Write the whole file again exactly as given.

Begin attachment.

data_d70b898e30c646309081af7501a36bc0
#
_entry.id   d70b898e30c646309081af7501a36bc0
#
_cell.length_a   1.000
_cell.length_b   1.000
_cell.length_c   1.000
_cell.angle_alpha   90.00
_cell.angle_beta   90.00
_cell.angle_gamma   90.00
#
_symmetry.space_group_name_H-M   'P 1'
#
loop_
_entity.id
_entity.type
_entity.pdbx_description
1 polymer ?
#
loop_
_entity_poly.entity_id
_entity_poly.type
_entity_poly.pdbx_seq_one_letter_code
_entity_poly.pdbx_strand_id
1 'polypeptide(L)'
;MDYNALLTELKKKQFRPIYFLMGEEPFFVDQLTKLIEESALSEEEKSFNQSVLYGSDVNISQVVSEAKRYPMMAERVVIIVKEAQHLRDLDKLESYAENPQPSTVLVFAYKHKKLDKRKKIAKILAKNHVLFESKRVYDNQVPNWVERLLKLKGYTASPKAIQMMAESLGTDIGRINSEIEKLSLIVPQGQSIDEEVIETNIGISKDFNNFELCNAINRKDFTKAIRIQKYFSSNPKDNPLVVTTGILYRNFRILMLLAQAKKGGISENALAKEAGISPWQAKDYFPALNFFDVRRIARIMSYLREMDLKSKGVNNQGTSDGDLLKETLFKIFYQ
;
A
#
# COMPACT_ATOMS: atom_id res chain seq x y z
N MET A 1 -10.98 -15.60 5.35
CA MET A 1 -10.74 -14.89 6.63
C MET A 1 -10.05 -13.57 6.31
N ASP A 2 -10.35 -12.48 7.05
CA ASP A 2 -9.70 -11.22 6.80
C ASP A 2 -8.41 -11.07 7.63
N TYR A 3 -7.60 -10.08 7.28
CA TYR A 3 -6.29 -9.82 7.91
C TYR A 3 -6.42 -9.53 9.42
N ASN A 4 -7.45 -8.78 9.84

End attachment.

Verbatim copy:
data_d70b898e30c646309081af7501a36bc0
#
_entry.id   d70b898e30c646309081af7501a36bc0
#
_cell.length_a   1.000
_cell.length_b   1.000
_cell.length_c   1.000
_cell.angle_alpha   90.00
_cell.angle_beta   90.00
_cell.angle_gamma   90.00
#
_symmetry.space_group_name_H-M   'P 1'
#
loop_
_entity.id
_entity.type
_entity.pdbx_description
1 polymer ?
#
loop_
_entity_poly.entity_id
_entity_poly.type
_entity_poly.pdbx_seq_one_letter_code
_entity_poly.pdbx_strand_id
1 'polypeptide(L)'
;MDYNALLTELKKKQFRPIYFLMGEEPFFVDQLTKLIEESALSEEEKSFNQSVLYGSDVNISQVVSEAKRYPMMAERVVIIVKEAQHLRDLDKLESYAENPQPSTVLVFAYKHKKLDKRKKIAKILAKNHVLFESKRVYDNQVPNWVERLLKLKGYTASPKAIQMMAESLGTDIGRINSEIEKLSLIVPQGQSIDEEVIETNIGISKDFNNFELCNAINRKDFTKAIRIQKYFSSNPKDNPLVVTTGILYRNFRILMLLAQAKKGGISENALAKEAGISPWQAKDYFPALNFFDVRRIARIMSYLREMDLKSKGVNNQGTSDGDLLKETLFKIFYQ
;
A
#
# COMPACT_ATOMS: atom_id res chain seq x y z
N MET A 1 -10.98 -15.60 5.35
CA MET A 1 -10.74 -14.89 6.63
C MET A 1 -10.05 -13.57 6.31
N ASP A 2 -10.35 -12.48 7.05
CA ASP A 2 -9.70 -11.22 6.80
C ASP A 2 -8.41 -11.07 7.63
N TYR A 3 -7.60 -10.08 7.28
CA TYR A 3 -6.29 -9.82 7.91
C TYR A 3 -6.42 -9.53 9.42
N ASN A 4 -7.45 -8.78 9.84